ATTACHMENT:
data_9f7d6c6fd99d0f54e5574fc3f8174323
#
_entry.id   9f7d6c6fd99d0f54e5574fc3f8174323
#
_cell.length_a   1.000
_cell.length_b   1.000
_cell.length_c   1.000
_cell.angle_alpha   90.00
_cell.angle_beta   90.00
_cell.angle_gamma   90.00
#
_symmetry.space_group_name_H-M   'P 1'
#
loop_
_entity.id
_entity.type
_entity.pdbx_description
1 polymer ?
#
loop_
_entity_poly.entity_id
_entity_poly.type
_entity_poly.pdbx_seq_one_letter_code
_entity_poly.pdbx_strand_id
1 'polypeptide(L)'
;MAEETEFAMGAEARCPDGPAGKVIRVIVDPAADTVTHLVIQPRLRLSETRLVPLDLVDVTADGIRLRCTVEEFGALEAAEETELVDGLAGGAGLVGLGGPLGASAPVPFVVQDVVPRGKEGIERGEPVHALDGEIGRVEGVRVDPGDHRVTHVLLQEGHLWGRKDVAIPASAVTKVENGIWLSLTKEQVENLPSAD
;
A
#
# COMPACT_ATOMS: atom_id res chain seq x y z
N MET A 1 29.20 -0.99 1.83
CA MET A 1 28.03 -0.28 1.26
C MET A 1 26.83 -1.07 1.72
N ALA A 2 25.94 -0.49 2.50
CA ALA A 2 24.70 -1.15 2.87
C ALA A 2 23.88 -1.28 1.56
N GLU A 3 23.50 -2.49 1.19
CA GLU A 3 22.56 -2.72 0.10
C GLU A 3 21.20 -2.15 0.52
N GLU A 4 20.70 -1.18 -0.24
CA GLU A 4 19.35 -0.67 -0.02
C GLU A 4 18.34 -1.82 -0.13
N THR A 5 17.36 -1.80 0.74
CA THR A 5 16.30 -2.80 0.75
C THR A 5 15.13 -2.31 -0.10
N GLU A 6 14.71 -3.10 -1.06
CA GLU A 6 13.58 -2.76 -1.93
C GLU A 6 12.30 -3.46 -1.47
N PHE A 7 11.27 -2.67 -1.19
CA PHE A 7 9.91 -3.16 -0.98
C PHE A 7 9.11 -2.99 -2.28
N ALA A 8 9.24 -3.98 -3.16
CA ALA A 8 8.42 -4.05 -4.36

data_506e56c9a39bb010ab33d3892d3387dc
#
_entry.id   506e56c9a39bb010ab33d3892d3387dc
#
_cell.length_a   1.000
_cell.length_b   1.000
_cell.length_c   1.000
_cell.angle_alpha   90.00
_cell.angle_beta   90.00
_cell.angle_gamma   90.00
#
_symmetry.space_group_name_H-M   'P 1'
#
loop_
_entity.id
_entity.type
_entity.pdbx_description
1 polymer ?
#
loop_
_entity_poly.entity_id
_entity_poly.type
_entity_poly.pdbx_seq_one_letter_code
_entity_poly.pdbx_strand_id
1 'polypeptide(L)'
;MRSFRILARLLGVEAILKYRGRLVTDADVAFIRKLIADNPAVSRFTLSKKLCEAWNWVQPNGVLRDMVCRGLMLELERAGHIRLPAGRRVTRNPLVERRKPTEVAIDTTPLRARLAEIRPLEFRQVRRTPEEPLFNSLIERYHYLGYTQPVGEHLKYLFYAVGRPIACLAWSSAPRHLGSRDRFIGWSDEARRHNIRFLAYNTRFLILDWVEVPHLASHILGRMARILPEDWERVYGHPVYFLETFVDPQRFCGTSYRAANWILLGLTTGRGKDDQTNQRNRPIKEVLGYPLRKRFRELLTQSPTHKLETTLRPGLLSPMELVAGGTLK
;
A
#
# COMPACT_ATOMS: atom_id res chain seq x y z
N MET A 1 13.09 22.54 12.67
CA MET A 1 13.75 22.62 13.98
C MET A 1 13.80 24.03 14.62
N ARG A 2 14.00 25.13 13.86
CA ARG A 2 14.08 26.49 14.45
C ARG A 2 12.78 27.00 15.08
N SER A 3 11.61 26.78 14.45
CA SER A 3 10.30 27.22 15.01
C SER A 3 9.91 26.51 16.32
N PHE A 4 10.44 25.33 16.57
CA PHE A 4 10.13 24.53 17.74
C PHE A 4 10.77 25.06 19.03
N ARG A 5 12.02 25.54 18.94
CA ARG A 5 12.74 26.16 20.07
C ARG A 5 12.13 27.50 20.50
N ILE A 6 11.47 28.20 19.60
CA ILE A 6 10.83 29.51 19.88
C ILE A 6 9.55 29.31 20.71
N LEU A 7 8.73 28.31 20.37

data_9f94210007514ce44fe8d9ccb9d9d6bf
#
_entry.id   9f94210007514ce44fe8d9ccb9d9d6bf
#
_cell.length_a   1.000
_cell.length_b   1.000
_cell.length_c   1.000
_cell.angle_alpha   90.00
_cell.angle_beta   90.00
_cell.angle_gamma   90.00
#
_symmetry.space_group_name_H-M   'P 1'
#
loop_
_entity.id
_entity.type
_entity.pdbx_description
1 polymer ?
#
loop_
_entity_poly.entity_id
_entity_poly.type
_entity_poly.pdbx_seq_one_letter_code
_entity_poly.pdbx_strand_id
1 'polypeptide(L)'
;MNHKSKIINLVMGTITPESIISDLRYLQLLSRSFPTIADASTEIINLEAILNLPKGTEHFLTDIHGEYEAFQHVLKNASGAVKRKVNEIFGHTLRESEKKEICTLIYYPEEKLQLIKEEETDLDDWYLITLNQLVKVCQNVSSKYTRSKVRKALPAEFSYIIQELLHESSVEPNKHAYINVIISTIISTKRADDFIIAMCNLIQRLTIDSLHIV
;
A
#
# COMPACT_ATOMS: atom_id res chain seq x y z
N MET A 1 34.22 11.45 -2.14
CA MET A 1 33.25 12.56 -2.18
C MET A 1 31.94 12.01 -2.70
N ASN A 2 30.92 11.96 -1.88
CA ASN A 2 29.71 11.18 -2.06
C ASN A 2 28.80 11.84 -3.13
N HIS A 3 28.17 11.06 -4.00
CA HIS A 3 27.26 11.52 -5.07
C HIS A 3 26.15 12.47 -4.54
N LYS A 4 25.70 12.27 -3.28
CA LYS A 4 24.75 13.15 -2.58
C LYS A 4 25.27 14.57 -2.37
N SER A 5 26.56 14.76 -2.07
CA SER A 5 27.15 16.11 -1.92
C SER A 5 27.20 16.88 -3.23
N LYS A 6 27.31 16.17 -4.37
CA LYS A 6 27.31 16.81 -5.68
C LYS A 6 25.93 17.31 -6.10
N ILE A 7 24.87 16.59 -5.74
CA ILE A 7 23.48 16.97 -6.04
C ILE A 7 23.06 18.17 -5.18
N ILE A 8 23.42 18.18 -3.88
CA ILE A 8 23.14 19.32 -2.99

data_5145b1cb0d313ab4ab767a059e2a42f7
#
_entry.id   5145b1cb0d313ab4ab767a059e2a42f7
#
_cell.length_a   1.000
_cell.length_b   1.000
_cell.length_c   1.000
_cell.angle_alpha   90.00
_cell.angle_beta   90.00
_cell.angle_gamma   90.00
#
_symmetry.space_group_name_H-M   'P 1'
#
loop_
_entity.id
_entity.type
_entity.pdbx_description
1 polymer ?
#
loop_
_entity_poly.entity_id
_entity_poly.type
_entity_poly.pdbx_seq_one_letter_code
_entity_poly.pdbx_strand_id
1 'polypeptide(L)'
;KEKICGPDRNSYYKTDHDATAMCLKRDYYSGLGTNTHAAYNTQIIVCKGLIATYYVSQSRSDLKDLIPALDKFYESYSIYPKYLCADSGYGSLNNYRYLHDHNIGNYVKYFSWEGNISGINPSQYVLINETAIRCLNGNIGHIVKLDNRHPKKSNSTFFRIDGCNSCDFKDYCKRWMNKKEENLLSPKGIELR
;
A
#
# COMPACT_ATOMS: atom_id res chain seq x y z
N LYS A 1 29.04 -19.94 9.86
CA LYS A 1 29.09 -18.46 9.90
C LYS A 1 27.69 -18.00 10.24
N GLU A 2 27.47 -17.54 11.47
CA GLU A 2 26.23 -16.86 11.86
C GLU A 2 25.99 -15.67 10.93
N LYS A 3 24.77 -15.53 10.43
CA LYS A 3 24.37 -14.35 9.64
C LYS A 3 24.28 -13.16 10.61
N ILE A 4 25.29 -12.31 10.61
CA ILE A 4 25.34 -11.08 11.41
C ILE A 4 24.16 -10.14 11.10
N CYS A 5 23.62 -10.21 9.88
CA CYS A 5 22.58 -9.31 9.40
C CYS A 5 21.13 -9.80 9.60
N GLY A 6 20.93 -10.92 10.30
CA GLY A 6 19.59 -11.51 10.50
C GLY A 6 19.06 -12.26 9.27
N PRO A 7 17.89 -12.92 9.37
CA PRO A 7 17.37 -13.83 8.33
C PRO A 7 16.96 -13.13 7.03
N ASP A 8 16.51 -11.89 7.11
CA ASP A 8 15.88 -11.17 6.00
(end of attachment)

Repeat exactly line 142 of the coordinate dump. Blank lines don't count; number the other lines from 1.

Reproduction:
N LYS A 4 25.70 12.27 -3.28